STUDENT NEEDS:

It isn’t enough anymore to simply gain the skills necessary for job success, rather students need to be able to market themselves to employers. Colleges and universities need to provide a place and a process for students to do this.

Build an Online Profile– students need to be able to showcase their academic, personal and professional accomplishments in order to attract employers.

Attach a Cover Letter and Resume– students need to be able to upload and update attachments in order to communicate their career goals, experience and qualifications; they also need to be able to provide viewing access to potential employers.

Search Employer Profiles– students need access to the various employers who are hiring in their field so they can align their skill sets and goals with organizations for which they would like to work.

Search Job/Internship Postings– students need access to as much real world experience as possible in order to get their foot in the door with employers.

EMPLOYER NEEDS:

The shift in the job market has meant that employers have been able to be more selective in the hiring process. As we embark on an economic recovery, that may or may not continue. Regardless, employers also need to be able to market themselves, as well as search for and easily connect with qualified candidates.

Create Company Profile– employers need to be able to communicate their value proposition to future employees in terms of their business model, markets served, mission, culture and goals

Post Job Openings Online– employers need an efficient way to spread the word about job opportunities to a network of students and graduates who will most likely meet prerequisites.

View Student Background and Resume– employers need to be able to quickly and easily learn about and qualify prospective applicants.

Generate Resume Books– employers need to be able to compile resumes from qualified applicants in order to compare skill sets and achievements, and seek out the most appropriate candidate.

COLLEGE AND UNIVERSITY NEEDS:

As colleges and universities take on greater accountability in job placement, they need to look for new ways to help students and graduates succeed beyond the classroom on a professional level. They can accomplish this by delivering a higher level of support throughout the education process. They also need to work closely with employers to make sure job candidates are meeting employer expectations, as well as connect these job seekers with their potential future employers.

When it comes to supporting students, schools need to do the following:

Track Student Information for Advising– career services advisors need a comprehensive tool set that enables them to track the student through the job search, assessing qualification and activities, as well as conducting follow-ups.

    • Integrated Academic and Demographic Information– advisors need a centralized place to access the student’s information, from grades to career goals so they can make sure the student is confident and capable in his or her chosen field, as well as on track to meet employer requirements.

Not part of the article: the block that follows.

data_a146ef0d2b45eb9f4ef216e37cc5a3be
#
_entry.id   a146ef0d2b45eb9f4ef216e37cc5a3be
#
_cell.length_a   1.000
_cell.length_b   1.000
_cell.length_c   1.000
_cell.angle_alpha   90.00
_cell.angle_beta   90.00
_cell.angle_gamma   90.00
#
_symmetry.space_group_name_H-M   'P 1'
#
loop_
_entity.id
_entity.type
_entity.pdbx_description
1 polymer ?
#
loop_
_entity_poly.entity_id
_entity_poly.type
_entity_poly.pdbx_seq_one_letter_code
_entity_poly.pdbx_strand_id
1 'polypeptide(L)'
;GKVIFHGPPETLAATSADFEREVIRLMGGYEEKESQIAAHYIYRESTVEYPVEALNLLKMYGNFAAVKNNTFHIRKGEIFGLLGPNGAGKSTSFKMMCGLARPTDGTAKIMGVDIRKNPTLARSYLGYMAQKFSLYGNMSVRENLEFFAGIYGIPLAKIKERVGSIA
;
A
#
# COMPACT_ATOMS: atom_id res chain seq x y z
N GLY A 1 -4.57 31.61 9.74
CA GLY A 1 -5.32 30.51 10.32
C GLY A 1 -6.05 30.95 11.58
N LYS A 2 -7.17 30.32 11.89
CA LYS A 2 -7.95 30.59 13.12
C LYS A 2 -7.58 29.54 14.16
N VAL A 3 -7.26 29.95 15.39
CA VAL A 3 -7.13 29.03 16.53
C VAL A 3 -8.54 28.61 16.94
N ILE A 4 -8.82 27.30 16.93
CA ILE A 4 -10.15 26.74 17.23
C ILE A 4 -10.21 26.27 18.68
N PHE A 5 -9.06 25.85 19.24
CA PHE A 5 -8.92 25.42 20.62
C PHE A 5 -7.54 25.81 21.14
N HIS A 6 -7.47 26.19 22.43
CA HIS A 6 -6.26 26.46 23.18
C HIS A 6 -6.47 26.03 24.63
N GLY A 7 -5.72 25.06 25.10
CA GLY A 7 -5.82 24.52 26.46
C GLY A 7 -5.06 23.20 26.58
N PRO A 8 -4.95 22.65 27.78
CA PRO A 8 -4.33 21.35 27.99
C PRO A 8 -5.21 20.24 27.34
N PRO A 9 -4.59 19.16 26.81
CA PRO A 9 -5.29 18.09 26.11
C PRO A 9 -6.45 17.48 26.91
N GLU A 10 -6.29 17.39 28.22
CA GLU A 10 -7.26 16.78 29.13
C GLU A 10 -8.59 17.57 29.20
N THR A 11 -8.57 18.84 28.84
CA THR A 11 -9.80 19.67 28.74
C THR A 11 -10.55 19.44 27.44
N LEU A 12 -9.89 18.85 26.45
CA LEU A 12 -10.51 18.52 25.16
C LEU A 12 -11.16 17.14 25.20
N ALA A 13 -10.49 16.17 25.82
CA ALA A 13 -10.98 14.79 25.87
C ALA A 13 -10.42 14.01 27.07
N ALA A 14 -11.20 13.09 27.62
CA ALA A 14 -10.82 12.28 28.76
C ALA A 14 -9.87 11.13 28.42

• Contact Management and Communication Tools– advisors need to be able to regularly reach out to students regarding such things as resume suggestions, new job postings and more.

  • Profile Background, Skill Sets and Preferences– advisors need to be able to easily compile a student’s information in order to identify career opportunities that would be a fit for the student.

Track Opportunities and Career Services Outcomes– career services advisors need an efficient way to stay on top of all postings so they can better match qualified students with job opportunities; they also need to manage and measure which postings secure hires.

Track Placement Information, Salary and Employment History– colleges need an easy way to analyze how many students are being placed, what they are earning, the success rate of each student once placed, and the career path each student follows out of school.

When it comes to engaging with employers, schools need to do the following:

Communicate with and Manage Potential Employers– colleges need a tool set that will enable them to build stronger employer relationships in order to better match students with jobs, as well as to secure the school’s reputation as a credible source of qualified graduates.

    • Track Multiple Locations and Contacts Per Employer– schools need to make sure they always have a current database of employers with which they can connect students.

    • Track Multiple Opportunity Types– advisors need to be able to analyze job details, such as full time, part time, hourly, internship, externship and more.

    • Contact Management– advisors need to be able to track current and past outreach with employers to see which relationships are in good standings and where additional outreach is necessary.